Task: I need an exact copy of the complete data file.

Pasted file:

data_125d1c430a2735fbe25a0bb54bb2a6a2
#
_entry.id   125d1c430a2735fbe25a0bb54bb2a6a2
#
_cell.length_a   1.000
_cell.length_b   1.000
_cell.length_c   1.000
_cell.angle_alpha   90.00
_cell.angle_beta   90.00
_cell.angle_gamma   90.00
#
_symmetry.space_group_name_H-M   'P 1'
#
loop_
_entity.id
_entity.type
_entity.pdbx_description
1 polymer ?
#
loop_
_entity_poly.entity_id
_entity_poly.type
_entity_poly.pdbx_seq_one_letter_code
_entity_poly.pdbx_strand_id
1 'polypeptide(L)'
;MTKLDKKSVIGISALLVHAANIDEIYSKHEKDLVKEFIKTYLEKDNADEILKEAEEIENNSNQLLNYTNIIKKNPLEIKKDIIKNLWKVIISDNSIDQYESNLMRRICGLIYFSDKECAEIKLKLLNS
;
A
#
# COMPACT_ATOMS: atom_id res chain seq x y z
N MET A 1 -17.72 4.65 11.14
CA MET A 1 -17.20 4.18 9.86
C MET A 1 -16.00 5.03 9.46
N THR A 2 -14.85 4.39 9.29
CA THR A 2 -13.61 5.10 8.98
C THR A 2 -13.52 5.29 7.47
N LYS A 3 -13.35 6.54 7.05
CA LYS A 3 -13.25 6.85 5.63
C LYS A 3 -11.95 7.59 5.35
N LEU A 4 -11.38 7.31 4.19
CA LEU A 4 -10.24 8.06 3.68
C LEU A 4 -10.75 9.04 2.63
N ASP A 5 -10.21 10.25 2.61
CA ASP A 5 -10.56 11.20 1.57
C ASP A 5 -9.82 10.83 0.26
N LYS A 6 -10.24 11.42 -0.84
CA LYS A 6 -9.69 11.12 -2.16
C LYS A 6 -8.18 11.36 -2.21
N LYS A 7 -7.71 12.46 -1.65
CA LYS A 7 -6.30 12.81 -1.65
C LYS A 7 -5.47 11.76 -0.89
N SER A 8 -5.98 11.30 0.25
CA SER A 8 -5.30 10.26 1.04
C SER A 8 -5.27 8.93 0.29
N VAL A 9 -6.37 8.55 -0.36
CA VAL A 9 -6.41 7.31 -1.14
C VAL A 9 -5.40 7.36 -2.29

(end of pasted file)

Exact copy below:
data_125d1c430a2735fbe25a0bb54bb2a6a2
#
_entry.id   125d1c430a2735fbe25a0bb54bb2a6a2
#
_cell.length_a   1.000
_cell.length_b   1.000
_cell.length_c   1.000
_cell.angle_alpha   90.00
_cell.angle_beta   90.00
_cell.angle_gamma   90.00
#
_symmetry.space_group_name_H-M   'P 1'
#
loop_
_entity.id
_entity.type
_entity.pdbx_description
1 polymer ?
#
loop_
_entity_poly.entity_id
_entity_poly.type
_entity_poly.pdbx_seq_one_letter_code
_entity_poly.pdbx_strand_id
1 'polypeptide(L)'
;MTKLDKKSVIGISALLVHAANIDEIYSKHEKDLVKEFIKTYLEKDNADEILKEAEEIENNSNQLLNYTNIIKKNPLEIKKDIIKNLWKVIISDNSIDQYESNLMRRICGLIYFSDKECAEIKLKLLNS
;
A
#
# COMPACT_ATOMS: atom_id res chain seq x y z
N MET A 1 -17.72 4.65 11.14
CA MET A 1 -17.20 4.18 9.86
C MET A 1 -16.00 5.03 9.46
N THR A 2 -14.85 4.39 9.29
CA THR A 2 -13.61 5.10 8.98
C THR A 2 -13.52 5.29 7.47
N LYS A 3 -13.35 6.54 7.05
CA LYS A 3 -13.25 6.85 5.63
C LYS A 3 -11.95 7.59 5.35
N LEU A 4 -11.38 7.31 4.19
CA LEU A 4 -10.24 8.06 3.68
C LEU A 4 -10.75 9.04 2.63
N ASP A 5 -10.21 10.25 2.61
CA ASP A 5 -10.56 11.20 1.57
C ASP A 5 -9.82 10.83 0.26
N LYS A 6 -10.24 11.42 -0.84
CA LYS A 6 -9.69 11.12 -2.16
C LYS A 6 -8.18 11.36 -2.21
N LYS A 7 -7.71 12.46 -1.65
CA LYS A 7 -6.30 12.81 -1.65
C LYS A 7 -5.47 11.76 -0.89
N SER A 8 -5.98 11.30 0.25
CA SER A 8 -5.30 10.26 1.04
C SER A 8 -5.27 8.93 0.29
N VAL A 9 -6.37 8.55 -0.36
CA VAL A 9 -6.41 7.31 -1.14
C VAL A 9 -5.40 7.36 -2.29